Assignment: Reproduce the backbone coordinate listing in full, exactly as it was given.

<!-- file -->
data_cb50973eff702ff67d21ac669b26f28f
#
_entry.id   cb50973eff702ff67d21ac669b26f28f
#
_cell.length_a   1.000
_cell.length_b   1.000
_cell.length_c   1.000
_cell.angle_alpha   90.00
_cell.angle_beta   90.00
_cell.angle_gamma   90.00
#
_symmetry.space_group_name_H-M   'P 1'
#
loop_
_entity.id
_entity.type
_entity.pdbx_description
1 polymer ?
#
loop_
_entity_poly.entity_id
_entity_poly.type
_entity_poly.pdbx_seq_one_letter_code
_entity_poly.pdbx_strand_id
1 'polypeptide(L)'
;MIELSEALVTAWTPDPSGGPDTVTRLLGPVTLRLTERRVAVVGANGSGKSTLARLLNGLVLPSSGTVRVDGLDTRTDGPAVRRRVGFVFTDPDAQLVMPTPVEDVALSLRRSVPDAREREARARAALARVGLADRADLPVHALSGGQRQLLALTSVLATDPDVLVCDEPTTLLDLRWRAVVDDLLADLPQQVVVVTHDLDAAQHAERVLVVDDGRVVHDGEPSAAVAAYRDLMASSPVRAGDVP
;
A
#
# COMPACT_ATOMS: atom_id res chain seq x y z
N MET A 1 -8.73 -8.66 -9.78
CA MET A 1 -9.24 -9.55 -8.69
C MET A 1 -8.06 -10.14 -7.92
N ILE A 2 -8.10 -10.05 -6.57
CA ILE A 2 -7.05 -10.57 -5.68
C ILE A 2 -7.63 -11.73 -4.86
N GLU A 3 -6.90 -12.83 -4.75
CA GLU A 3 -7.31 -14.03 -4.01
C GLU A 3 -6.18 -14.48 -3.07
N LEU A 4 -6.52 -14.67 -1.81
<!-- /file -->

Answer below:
data_cb50973eff702ff67d21ac669b26f28f
#
_entry.id   cb50973eff702ff67d21ac669b26f28f
#
_cell.length_a   1.000
_cell.length_b   1.000
_cell.length_c   1.000
_cell.angle_alpha   90.00
_cell.angle_beta   90.00
_cell.angle_gamma   90.00
#
_symmetry.space_group_name_H-M   'P 1'
#
loop_
_entity.id
_entity.type
_entity.pdbx_description
1 polymer ?
#
loop_
_entity_poly.entity_id
_entity_poly.type
_entity_poly.pdbx_seq_one_letter_code
_entity_poly.pdbx_strand_id
1 'polypeptide(L)'
;MIELSEALVTAWTPDPSGGPDTVTRLLGPVTLRLTERRVAVVGANGSGKSTLARLLNGLVLPSSGTVRVDGLDTRTDGPAVRRRVGFVFTDPDAQLVMPTPVEDVALSLRRSVPDAREREARARAALARVGLADRADLPVHALSGGQRQLLALTSVLATDPDVLVCDEPTTLLDLRWRAVVDDLLADLPQQVVVVTHDLDAAQHAERVLVVDDGRVVHDGEPSAAVAAYRDLMASSPVRAGDVP
;
A
#
# COMPACT_ATOMS: atom_id res chain seq x y z
N MET A 1 -8.73 -8.66 -9.78
CA MET A 1 -9.24 -9.55 -8.69
C MET A 1 -8.06 -10.14 -7.92
N ILE A 2 -8.10 -10.05 -6.57
CA ILE A 2 -7.05 -10.57 -5.68
C ILE A 2 -7.63 -11.73 -4.86
N GLU A 3 -6.90 -12.83 -4.75
CA GLU A 3 -7.31 -14.03 -4.01
C GLU A 3 -6.18 -14.48 -3.07
N LEU A 4 -6.52 -14.67 -1.81